By Simon Miller
Asian banks are closing the ratings gap with western counterparts according to Moody's Investors Service.
At its annual Asian Banking & Sovereign Conference in Hong Kong today, the agency said that stability during the global financial crisis had helped improve Asian bank ratings.
"The ratings gap that had long separated banks in Asia from their western peers has now essentially been closed because the stable credit quality of Asian banks throughout the global financial crisis has resulted in a comparative improvement in their ratings," said Stephen Long, Hong Kong-based managing director, Moody's Investors Service.
"In contrast to Western banks that have experienced significant credit quality challenges since the outset of the global financial crisis, Asian banks are only moderately leveraged, largely deposit funded and generally conservative in their lending" he added.
However, Asian banks are not without risk. Moody's analysts pointed out that most banks have benefited from economic stimuli at the outset of the crisis and they have also taken advantage of the opportunities created by the retreat from Asia of European and other foreign banks, which Moody's credit analysts see as a double-edged sword in some banking systems.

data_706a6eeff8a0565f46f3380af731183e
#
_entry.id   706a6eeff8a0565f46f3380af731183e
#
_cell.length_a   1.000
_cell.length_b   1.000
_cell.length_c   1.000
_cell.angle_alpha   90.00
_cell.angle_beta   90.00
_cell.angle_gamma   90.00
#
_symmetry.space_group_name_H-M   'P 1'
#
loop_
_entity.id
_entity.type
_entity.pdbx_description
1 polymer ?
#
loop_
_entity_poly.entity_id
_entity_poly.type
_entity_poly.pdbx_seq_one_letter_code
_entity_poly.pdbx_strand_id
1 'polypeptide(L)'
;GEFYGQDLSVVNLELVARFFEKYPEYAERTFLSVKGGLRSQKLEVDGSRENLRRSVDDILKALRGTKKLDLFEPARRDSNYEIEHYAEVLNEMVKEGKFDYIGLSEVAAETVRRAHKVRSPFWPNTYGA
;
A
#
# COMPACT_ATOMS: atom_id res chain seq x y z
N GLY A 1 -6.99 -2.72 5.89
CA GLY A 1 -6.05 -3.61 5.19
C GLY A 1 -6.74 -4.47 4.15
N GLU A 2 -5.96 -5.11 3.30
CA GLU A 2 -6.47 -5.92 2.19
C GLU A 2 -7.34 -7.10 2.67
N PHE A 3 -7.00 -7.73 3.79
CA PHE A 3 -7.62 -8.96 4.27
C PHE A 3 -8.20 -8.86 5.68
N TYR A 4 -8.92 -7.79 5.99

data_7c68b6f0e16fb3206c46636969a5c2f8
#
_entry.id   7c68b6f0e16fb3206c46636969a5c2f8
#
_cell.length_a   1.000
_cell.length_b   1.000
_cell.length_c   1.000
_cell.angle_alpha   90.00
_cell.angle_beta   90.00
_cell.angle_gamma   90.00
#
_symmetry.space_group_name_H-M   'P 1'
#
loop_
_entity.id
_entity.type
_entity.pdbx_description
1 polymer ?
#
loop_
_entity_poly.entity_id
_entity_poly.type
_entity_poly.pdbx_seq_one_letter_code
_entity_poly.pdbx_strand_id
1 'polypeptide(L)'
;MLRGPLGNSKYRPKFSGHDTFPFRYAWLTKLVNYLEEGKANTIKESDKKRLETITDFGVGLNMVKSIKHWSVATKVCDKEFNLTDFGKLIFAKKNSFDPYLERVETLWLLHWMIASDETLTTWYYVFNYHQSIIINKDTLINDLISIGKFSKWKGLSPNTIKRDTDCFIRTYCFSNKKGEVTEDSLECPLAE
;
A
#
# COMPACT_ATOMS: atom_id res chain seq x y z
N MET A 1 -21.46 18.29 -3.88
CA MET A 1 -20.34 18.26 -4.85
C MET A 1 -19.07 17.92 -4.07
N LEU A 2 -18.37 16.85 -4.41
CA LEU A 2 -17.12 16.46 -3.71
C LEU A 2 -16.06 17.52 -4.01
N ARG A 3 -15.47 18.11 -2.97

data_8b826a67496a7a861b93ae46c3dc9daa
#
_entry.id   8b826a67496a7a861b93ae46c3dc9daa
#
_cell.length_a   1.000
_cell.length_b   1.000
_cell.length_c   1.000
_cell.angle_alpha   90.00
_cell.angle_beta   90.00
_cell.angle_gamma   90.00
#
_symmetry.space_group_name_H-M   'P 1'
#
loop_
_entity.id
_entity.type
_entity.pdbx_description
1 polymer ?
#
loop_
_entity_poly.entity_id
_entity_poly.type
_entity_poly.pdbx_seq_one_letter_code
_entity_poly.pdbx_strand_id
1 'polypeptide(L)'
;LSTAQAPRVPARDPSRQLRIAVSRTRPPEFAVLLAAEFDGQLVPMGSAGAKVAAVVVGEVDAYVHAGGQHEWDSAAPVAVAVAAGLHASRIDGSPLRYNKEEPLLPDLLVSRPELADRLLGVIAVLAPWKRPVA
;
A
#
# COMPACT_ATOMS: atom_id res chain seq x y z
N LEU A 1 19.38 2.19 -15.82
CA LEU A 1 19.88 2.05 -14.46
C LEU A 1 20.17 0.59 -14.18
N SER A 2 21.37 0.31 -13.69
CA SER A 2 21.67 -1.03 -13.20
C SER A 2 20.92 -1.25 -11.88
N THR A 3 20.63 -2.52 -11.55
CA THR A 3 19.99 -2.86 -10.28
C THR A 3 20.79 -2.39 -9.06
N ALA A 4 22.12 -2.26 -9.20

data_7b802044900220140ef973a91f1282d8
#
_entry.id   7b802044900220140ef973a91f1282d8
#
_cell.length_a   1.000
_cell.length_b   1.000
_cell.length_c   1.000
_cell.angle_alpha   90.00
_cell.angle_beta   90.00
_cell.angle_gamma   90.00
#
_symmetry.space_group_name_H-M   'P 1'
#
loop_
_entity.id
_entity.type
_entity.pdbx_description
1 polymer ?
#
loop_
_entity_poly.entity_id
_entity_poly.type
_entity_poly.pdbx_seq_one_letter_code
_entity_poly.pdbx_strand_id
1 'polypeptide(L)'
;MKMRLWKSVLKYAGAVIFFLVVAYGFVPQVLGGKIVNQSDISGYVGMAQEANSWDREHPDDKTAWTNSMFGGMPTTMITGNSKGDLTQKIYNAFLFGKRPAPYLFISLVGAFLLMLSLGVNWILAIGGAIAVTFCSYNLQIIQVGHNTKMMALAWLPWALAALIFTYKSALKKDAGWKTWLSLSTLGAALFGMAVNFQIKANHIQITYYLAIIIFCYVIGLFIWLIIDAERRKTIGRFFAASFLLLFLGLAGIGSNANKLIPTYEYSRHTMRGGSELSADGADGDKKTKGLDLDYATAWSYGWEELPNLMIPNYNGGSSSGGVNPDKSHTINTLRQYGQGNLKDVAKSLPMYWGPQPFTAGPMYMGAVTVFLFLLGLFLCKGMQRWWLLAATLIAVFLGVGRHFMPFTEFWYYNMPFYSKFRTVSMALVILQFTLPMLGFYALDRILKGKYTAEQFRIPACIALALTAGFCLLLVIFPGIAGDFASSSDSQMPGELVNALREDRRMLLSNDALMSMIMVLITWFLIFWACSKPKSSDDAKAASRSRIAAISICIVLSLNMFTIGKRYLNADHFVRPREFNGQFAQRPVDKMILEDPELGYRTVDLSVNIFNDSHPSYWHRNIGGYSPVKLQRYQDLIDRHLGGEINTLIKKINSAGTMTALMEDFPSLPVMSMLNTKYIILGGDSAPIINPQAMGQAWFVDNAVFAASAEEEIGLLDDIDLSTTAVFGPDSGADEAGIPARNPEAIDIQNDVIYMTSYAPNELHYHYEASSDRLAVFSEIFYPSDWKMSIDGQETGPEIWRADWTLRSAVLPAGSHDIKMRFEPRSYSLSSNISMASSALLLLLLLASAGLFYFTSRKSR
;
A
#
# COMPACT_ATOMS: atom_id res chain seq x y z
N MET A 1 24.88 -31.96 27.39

"Rapid growth in new borrower segments and outside many of the banks' traditional markets has contributed to improved asset quality and profitability metrics to date, but it has also made Asian banks take on sizeable new risks," Long said.
He continued: "Given the evolving credit profile of Asian banks, it is important to continuously update stress tests to reflect these changes and assess their resilience in an economic downturn. The biggest risk to the banks is the contagion from the euro area through trade channels."
However, as indicated by Moody's stable outlooks on Asian banking systems, the analysis conducted by the rating agency concludes that the majority of banks in the region have built sufficient buffers to sustain a worse-than-expected economic scenario.
A lower probability but more damaging downside risk than euro area contagion for Asian banks is a hard landing in China.
"While a soft landing in China continues to be our central scenario justifying our stable outlook on the Chinese banking system, we view a hard landing as one that would be stressful for Chinese banks, requiring significant recapitalization needs," said Christine Kuo, vice-president, senior credit officer and manager of Moody's Greater China banking team.